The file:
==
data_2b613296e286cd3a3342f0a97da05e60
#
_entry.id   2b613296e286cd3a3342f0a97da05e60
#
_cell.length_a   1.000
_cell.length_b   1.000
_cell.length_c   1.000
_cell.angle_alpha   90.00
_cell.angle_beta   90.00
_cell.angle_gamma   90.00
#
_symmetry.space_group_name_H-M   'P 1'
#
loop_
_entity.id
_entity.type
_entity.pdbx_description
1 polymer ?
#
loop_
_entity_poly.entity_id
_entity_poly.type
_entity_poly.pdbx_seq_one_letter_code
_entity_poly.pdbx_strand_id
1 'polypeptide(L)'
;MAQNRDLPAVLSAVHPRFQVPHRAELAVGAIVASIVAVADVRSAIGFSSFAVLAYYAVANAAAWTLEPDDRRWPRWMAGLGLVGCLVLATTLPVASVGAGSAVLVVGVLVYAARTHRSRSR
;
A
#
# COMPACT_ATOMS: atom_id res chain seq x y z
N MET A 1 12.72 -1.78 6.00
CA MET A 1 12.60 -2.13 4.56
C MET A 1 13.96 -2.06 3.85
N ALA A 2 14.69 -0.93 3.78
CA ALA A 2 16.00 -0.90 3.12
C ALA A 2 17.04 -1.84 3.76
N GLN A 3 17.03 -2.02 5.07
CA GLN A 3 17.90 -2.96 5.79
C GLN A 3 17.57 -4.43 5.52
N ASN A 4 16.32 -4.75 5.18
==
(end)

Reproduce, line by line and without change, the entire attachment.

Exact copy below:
data_2b613296e286cd3a3342f0a97da05e60
#
_entry.id   2b613296e286cd3a3342f0a97da05e60
#
_cell.length_a   1.000
_cell.length_b   1.000
_cell.length_c   1.000
_cell.angle_alpha   90.00
_cell.angle_beta   90.00
_cell.angle_gamma   90.00
#
_symmetry.space_group_name_H-M   'P 1'
#
loop_
_entity.id
_entity.type
_entity.pdbx_description
1 polymer ?
#
loop_
_entity_poly.entity_id
_entity_poly.type
_entity_poly.pdbx_seq_one_letter_code
_entity_poly.pdbx_strand_id
1 'polypeptide(L)'
;MAQNRDLPAVLSAVHPRFQVPHRAELAVGAIVASIVAVADVRSAIGFSSFAVLAYYAVANAAAWTLEPDDRRWPRWMAGLGLVGCLVLATTLPVASVGAGSAVLVVGVLVYAARTHRSRSR
;
A
#
# COMPACT_ATOMS: atom_id res chain seq x y z
N MET A 1 12.72 -1.78 6.00
CA MET A 1 12.60 -2.13 4.56
C MET A 1 13.96 -2.06 3.85
N ALA A 2 14.69 -0.93 3.78
CA ALA A 2 16.00 -0.90 3.12
C ALA A 2 17.04 -1.84 3.76
N GLN A 3 17.03 -2.02 5.07
CA GLN A 3 17.90 -2.96 5.79
C GLN A 3 17.57 -4.43 5.52
N ASN A 4 16.32 -4.75 5.18